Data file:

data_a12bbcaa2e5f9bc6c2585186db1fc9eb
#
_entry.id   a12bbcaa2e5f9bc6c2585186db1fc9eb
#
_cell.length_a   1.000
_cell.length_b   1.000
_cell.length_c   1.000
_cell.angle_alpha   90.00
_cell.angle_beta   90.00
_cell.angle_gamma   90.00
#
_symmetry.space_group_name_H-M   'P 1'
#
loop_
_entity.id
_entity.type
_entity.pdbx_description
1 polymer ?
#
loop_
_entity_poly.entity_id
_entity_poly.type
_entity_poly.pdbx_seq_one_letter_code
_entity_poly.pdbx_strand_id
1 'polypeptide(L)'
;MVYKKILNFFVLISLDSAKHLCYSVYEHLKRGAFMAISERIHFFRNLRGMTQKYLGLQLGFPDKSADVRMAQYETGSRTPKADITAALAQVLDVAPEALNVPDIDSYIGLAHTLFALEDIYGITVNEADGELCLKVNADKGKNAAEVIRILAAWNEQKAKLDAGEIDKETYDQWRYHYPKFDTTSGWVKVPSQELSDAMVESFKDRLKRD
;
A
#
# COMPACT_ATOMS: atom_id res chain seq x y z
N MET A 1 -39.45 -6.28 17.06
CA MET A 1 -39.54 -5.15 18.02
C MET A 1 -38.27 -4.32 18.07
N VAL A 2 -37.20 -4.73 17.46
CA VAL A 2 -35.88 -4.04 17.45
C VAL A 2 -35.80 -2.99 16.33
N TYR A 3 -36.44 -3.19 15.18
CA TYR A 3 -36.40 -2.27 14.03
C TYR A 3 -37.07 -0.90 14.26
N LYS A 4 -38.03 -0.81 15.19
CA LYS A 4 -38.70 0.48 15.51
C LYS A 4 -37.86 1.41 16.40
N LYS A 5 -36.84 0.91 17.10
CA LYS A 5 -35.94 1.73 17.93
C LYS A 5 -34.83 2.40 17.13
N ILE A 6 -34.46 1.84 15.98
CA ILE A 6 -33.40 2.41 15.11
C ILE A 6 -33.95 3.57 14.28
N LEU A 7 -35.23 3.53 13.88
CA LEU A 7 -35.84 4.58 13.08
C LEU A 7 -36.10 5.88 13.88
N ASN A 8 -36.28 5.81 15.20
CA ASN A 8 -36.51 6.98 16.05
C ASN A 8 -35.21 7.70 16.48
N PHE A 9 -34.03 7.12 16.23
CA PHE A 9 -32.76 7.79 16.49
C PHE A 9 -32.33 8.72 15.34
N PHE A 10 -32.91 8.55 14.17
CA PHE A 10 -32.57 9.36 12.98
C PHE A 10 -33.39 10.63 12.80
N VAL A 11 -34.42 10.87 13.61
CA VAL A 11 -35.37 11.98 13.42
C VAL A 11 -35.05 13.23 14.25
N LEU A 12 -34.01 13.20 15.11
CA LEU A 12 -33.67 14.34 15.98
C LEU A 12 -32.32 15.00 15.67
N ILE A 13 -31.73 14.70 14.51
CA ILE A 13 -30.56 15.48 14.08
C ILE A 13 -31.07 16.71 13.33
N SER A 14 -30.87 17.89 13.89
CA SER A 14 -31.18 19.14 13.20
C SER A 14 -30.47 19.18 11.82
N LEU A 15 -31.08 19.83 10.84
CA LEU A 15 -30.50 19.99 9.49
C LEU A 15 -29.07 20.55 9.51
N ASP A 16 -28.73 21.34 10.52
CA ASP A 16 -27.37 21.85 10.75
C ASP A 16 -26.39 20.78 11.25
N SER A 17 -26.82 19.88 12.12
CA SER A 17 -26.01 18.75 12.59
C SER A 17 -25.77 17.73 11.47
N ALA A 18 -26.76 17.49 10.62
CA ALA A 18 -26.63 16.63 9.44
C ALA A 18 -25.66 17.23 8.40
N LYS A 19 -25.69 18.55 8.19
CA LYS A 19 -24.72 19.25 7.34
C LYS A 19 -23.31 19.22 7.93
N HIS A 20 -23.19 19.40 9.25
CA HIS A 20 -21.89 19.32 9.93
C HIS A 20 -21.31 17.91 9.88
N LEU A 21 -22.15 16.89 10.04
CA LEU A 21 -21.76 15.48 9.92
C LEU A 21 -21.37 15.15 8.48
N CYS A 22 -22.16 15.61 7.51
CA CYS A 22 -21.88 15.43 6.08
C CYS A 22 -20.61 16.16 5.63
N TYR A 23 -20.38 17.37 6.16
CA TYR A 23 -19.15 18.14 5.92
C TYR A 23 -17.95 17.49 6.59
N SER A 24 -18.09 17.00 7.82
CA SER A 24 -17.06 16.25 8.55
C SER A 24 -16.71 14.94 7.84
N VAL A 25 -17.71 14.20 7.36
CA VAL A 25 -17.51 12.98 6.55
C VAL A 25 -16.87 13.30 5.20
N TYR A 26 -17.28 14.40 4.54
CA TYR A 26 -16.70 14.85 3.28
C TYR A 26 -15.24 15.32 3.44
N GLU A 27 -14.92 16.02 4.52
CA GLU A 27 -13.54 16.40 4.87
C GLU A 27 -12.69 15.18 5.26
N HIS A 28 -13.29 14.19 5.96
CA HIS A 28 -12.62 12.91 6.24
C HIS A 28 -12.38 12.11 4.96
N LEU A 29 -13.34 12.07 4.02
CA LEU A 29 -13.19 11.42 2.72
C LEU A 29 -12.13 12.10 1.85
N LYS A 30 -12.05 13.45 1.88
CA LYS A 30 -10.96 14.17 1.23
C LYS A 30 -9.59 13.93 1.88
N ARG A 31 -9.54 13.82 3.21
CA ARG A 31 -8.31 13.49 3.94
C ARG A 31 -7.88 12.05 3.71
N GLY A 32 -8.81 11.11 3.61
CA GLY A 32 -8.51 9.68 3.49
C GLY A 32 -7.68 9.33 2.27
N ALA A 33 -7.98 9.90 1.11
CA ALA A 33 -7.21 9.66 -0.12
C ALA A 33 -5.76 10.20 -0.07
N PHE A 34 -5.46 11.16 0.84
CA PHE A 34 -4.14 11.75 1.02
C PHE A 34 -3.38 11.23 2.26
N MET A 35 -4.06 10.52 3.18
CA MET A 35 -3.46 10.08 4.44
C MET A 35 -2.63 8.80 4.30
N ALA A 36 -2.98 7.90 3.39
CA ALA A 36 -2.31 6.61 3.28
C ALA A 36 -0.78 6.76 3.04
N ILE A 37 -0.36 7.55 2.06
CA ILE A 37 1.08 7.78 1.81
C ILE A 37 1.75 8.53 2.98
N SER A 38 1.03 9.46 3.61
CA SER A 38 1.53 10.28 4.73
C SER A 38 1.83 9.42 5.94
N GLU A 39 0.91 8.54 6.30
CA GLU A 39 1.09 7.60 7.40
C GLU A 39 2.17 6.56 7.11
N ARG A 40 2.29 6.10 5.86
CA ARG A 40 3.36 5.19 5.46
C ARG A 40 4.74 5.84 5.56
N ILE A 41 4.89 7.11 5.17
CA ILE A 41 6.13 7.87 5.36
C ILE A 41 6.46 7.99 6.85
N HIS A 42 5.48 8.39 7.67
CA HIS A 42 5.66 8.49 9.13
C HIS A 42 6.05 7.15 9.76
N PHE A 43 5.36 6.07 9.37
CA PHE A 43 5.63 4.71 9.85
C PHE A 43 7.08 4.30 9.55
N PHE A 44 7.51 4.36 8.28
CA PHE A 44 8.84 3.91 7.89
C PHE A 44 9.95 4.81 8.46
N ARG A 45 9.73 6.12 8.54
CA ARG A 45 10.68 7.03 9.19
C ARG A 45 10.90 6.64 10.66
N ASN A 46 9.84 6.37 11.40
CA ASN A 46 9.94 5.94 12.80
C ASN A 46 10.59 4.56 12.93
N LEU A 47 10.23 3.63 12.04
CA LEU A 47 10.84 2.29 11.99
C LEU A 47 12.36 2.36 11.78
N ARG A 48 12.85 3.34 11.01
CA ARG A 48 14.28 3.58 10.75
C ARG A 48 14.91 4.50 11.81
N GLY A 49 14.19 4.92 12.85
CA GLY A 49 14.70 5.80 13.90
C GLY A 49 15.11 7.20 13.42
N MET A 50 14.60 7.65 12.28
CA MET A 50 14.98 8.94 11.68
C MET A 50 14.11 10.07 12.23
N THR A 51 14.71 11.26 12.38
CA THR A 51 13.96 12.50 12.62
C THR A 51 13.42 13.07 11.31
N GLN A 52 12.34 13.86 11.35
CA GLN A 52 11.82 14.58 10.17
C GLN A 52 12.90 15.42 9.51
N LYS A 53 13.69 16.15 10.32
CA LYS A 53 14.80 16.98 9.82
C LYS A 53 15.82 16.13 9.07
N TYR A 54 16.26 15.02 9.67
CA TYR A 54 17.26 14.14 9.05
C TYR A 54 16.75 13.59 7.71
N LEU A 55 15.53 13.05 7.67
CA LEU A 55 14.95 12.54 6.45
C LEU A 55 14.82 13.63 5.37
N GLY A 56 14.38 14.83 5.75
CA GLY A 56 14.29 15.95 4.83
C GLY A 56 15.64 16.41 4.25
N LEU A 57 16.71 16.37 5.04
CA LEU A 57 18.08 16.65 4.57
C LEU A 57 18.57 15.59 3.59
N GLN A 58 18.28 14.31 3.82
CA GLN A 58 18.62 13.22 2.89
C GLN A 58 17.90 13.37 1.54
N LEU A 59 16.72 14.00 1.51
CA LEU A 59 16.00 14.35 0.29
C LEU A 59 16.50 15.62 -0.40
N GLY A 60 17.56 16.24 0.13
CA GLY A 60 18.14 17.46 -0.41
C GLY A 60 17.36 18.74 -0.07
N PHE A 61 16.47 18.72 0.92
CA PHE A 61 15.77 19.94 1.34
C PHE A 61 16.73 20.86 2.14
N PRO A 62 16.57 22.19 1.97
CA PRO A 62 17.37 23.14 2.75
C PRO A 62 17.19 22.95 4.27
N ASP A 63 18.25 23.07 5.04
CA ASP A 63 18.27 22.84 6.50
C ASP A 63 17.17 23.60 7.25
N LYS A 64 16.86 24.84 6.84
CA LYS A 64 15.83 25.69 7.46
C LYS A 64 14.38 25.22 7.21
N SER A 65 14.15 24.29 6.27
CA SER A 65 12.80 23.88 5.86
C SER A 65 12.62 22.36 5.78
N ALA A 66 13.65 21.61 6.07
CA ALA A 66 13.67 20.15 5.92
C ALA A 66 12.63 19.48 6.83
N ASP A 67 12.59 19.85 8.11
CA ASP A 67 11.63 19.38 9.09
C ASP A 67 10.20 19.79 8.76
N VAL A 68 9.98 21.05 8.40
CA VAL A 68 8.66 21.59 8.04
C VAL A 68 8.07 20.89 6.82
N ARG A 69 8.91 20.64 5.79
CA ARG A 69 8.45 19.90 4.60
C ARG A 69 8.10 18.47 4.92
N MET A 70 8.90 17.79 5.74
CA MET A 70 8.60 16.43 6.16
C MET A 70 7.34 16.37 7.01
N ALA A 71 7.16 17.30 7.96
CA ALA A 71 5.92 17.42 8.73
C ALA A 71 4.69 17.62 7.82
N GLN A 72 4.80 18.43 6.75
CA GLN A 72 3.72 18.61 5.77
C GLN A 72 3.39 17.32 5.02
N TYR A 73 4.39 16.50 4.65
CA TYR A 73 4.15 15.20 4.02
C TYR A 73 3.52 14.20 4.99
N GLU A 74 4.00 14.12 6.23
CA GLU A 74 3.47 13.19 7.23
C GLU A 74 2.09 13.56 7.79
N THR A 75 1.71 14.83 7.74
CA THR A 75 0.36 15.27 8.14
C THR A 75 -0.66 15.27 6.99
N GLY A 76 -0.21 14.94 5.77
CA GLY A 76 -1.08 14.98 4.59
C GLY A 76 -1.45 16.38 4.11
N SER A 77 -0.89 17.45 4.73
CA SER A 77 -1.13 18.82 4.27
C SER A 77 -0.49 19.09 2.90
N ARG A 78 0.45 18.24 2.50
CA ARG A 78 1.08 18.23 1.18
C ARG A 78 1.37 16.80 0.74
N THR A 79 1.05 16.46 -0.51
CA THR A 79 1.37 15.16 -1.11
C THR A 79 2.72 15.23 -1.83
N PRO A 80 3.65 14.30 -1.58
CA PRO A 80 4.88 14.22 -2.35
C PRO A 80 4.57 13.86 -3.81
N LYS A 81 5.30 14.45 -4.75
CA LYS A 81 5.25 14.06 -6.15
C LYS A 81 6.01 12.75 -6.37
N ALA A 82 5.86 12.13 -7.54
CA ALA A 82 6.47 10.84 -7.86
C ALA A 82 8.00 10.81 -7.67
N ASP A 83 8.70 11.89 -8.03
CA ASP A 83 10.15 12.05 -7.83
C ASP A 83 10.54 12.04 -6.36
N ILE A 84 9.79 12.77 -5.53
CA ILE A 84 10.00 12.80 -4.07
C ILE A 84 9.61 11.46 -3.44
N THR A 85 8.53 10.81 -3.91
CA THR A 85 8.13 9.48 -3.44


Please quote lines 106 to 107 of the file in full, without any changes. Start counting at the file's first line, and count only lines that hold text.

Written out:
N TYR A 26 -17.28 14.40 4.54
CA TYR A 26 -16.70 14.85 3.28